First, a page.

Opinions expressed by Entrepreneur contributors are their own.
There’s a difference between a customer who spends hundreds at your store at a regular cadence and one who buys the cheapest product and then never comes back. As an ecommerce owner, founder or operator, you want to make sure you’re driving “higher-quality customers” from your marketing investment. You need to be tracking the right metrics to monitor each traffic source for signs of poor customer quality. More often than not, certain traffic sources will be of lesser quality than others. Understanding what to look for, why this often happens and ensuring accurate monitoring will allow you to better optimize your marketing spending.
What do we mean by “low quality?”
This can often include an inordinate number of order cancellations, lower order values, subscription cancellations and higher product return rates — pretty much, the customer actions we want to avoid. These actions can be detrimental to your business’s profitability. Say you expect your customers, on average, to spend between $60-100 on your website per order. Seeing an average order value of less than $30 all coming from one source is a sign of poor traffic quality. Conversely, if your product return rates are substantially higher from one source to another, that could be another sign.
A common source deemed to be “low quality” is incentivized traffic — essentially, incentivizing the customer in exchange for purchasing from your store. These incentives are often Amazon gift cards, points or in-game currency. You’ll notice the overwhelming majority of customers will purchase your product merely for the incentive, not because they’re actually interested in your product and value propositions. These customers will likely buy the cheapest product on your website, then return for a full refund once their incentive is received.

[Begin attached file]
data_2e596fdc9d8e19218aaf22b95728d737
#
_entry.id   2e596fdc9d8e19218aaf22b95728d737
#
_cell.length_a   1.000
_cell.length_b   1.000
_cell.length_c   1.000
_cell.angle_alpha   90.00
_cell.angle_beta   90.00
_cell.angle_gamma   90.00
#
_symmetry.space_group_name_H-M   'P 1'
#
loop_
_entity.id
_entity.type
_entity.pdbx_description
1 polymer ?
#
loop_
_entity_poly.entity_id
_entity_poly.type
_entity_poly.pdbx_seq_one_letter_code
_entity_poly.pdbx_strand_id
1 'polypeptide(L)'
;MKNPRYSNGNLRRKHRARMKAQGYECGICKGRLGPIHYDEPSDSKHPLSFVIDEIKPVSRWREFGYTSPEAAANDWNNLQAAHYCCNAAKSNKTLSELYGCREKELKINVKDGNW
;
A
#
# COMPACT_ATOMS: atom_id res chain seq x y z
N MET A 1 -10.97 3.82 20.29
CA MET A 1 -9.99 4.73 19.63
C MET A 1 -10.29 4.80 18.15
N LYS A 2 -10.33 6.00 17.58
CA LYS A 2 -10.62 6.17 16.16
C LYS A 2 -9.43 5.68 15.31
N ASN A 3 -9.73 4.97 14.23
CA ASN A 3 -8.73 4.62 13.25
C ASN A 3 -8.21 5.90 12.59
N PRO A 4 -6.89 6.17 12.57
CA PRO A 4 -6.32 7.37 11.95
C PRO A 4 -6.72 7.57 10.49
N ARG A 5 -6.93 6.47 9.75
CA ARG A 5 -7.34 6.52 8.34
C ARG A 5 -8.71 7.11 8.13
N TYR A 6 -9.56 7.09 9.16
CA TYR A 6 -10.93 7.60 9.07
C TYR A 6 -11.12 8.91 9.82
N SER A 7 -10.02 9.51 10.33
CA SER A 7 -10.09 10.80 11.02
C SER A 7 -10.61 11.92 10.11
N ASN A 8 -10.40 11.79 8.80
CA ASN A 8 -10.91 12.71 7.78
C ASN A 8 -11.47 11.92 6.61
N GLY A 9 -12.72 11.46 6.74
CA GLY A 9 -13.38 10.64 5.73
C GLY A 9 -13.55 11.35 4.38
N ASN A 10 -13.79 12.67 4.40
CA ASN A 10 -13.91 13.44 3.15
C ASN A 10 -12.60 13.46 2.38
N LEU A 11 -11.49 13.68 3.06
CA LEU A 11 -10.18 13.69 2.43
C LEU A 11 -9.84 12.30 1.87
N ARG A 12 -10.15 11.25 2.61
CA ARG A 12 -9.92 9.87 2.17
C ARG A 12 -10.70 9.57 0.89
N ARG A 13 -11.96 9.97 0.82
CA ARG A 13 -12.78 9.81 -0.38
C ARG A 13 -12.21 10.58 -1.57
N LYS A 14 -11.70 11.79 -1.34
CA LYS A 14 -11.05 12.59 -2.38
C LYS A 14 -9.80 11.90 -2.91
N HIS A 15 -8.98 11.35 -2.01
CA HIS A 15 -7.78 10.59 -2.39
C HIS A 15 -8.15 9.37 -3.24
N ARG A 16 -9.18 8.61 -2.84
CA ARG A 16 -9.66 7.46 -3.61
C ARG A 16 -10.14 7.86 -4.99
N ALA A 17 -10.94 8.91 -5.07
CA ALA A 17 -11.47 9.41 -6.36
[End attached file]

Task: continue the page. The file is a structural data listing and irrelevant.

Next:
In this example, your average order value went down, and your order cancellations went up. To add to the madness, you’re PAYING to run this traffic. This stresses the importance of understanding how each source of traffic is contributing to your bottom line.
Why are some traffic sources “lower quality?”
There could be a myriad of reasons why a customer may partake in lower-quality behaviors. Lower disposable income is often one. There are traffic sources that cater to younger demographics — for instance, students and young professionals. TikTok and Snapchat ads are notorious for attracting younger audiences. Conversely, some sources may skew towards older markets — that may be on a pension or fixed income. These customers are more cost-conscious and may spend less money on your website due to their constraints with limited disposable income.
You also have to consider the customer’s journey and the influences on their decision-making. Customers on Black Friday or similar holidays may only be coming to your site to pick up a deal, so your repeat purchase rate may not be as strong due to this seasonality. Traffic sources that offer limited information to customers — notable, pop-up ads or other similar forms of display — can result in higher bounce rates on your website due to customer expectations potentially being different.